William Modene, 32, has reason to be confused. Modene was floating down Chena River when he was pulled over by Alaskan State Troopers on suspicion of Driving Under The Influence (DUI). He was seen drinking alcoholic drinks — not a practice unknown to many rivers. He blew a 0.313 (four times the legal limit) and was charged even though his vehicle was an inflatable raft.
The state law applies not just to motor vehicles and airplanes but “water craft.”
At 0.313, Modene’s breath-alcohol content was almost four times the legal limit for operating a vehicle, 0.08.
Modene was arrested without incident and was cooperative with troopers, trooper spokeswoman Megan Peters said.
Modene posted $2,500 bail on Monday, according to the Alaska court system website.
Here is the state law:
AS 28.35.030. Operating a Vehicle, Aircraft or Watercraft While Under the Influence of An Alcoholic Beverage, Inhalant, or Controlled Substance.
(a) A person commits the crime of driving while under the influence of an alcoholic beverage, inhalant, or controlled substance if the person operates or drives a motor vehicle or operates an aircraft or a watercraft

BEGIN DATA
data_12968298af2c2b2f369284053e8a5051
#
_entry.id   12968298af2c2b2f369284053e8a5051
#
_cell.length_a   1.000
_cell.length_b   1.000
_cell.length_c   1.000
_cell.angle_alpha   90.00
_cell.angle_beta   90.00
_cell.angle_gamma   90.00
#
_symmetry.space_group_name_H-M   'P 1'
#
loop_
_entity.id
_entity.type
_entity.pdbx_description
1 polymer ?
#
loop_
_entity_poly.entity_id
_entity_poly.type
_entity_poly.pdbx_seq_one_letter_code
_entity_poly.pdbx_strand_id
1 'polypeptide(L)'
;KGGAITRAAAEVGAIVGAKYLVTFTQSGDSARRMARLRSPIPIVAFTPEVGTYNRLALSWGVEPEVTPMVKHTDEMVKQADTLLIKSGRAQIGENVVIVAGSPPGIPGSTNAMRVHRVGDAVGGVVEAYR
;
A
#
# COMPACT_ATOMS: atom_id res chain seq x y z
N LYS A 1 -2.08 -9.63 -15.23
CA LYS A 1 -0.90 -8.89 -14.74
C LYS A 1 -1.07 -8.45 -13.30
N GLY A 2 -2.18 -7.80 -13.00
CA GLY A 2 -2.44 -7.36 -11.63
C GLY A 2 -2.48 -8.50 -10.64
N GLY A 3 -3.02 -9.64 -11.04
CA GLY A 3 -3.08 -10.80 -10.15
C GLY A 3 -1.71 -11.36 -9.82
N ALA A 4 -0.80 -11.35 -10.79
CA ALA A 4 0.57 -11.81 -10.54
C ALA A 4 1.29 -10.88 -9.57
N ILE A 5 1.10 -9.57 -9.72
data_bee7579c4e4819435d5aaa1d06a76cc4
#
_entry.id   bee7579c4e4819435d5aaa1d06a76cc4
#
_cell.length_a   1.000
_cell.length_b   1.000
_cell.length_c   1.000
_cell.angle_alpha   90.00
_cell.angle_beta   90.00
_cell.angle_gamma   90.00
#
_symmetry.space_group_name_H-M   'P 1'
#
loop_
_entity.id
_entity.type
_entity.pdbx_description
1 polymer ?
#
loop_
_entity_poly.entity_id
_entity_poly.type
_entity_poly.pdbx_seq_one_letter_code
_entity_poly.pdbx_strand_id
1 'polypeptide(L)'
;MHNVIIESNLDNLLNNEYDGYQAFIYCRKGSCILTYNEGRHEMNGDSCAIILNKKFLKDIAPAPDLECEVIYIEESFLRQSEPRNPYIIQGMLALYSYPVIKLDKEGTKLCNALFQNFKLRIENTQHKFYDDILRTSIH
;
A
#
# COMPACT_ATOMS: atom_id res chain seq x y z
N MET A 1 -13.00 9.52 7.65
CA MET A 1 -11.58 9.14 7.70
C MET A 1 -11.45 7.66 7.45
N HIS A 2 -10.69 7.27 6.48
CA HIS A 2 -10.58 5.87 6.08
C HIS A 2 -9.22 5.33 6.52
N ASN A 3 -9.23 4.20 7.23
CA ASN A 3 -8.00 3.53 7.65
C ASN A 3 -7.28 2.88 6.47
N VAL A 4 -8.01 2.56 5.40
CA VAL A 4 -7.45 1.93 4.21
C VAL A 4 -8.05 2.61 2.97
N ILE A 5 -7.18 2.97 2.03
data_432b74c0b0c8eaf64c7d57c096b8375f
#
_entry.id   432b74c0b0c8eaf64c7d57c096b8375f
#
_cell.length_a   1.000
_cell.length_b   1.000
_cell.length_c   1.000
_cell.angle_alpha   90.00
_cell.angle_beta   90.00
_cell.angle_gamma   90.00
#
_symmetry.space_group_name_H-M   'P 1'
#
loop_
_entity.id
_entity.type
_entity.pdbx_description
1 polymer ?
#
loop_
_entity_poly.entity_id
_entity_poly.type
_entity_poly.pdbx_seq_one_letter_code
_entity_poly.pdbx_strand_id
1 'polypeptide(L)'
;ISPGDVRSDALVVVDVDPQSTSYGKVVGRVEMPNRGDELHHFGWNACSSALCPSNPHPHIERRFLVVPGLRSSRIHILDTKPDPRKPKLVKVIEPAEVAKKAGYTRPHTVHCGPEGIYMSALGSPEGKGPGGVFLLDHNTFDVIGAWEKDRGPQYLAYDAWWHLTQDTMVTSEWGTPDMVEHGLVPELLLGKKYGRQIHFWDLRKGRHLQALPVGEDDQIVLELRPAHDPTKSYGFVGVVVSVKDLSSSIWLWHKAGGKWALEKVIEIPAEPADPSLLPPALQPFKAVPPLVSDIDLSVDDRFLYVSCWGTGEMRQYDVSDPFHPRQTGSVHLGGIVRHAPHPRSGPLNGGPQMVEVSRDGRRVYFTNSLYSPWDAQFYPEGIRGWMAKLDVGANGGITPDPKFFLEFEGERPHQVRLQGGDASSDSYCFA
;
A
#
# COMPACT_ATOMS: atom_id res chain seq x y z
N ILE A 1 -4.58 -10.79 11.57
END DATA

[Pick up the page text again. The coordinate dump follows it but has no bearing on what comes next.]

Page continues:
(1) while under the influence of an alcoholic beverage, intoxicating liquor, inhalant, or any controlled substance, singly or in combination; or
(2) and if, as determined by a chemical test taken within four hours after the alleged operating or driving, there is 0.08 percent or more by weight of alcohol in the person’s blood or 80 milligrams or more of alcohol per 100 milliliters of blood, or if there is 0.08 grams or more of alcohol per 210 liters of the person’s breath.
A water craft is defined as a means to “navigate a vessel used or capable of being used as a means of transportation on water for recreational or commercial purposes on all waters, fresh or salt, inland or coastal, inside the territorial limits or under the jurisdiction of the state.”
That is so broad that an inner tube on a river would suffice for a DUI. Ultimately, the police can argue that DUI laws are not designed to simply protect third parties but drivers. In this case, a rafter who is drunk could drown on the river. However, I find this a bit of a stretch for DUI laws. What do you think?